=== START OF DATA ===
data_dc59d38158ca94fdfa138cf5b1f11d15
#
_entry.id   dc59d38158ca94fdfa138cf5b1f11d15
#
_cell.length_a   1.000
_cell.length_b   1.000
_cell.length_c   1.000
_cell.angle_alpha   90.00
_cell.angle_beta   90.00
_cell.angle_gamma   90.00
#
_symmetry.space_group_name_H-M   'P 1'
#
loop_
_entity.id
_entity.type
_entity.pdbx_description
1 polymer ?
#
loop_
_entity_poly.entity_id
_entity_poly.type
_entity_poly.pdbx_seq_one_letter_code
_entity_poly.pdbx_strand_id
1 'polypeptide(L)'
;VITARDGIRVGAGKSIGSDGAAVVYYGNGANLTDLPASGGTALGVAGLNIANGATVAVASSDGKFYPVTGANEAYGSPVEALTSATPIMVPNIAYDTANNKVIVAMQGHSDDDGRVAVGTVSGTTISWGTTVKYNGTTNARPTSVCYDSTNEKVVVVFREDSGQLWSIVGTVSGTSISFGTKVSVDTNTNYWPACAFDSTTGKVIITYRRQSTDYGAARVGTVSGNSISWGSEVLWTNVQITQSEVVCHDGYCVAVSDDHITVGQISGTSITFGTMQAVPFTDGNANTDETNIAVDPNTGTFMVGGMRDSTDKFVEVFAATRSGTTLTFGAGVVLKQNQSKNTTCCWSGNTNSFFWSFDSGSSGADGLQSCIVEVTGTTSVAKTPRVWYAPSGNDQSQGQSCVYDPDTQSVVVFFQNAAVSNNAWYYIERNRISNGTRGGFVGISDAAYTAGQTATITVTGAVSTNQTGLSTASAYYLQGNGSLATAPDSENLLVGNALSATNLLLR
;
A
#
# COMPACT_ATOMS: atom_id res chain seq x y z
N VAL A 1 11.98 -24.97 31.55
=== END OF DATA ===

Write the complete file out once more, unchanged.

data_dc59d38158ca94fdfa138cf5b1f11d15
#
_entry.id   dc59d38158ca94fdfa138cf5b1f11d15
#
_cell.length_a   1.000
_cell.length_b   1.000
_cell.length_c   1.000
_cell.angle_alpha   90.00
_cell.angle_beta   90.00
_cell.angle_gamma   90.00
#
_symmetry.space_group_name_H-M   'P 1'
#
loop_
_entity.id
_entity.type
_entity.pdbx_description
1 polymer ?
#
loop_
_entity_poly.entity_id
_entity_poly.type
_entity_poly.pdbx_seq_one_letter_code
_entity_poly.pdbx_strand_id
1 'polypeptide(L)'
;VITARDGIRVGAGKSIGSDGAAVVYYGNGANLTDLPASGGTALGVAGLNIANGATVAVASSDGKFYPVTGANEAYGSPVEALTSATPIMVPNIAYDTANNKVIVAMQGHSDDDGRVAVGTVSGTTISWGTTVKYNGTTNARPTSVCYDSTNEKVVVVFREDSGQLWSIVGTVSGTSISFGTKVSVDTNTNYWPACAFDSTTGKVIITYRRQSTDYGAARVGTVSGNSISWGSEVLWTNVQITQSEVVCHDGYCVAVSDDHITVGQISGTSITFGTMQAVPFTDGNANTDETNIAVDPNTGTFMVGGMRDSTDKFVEVFAATRSGTTLTFGAGVVLKQNQSKNTTCCWSGNTNSFFWSFDSGSSGADGLQSCIVEVTGTTSVAKTPRVWYAPSGNDQSQGQSCVYDPDTQSVVVFFQNAAVSNNAWYYIERNRISNGTRGGFVGISDAAYTAGQTATITVTGAVSTNQTGLSTASAYYLQGNGSLATAPDSENLLVGNALSATNLLLR
;
A
#
# COMPACT_ATOMS: atom_id res chain seq x y z
N VAL A 1 11.98 -24.97 31.55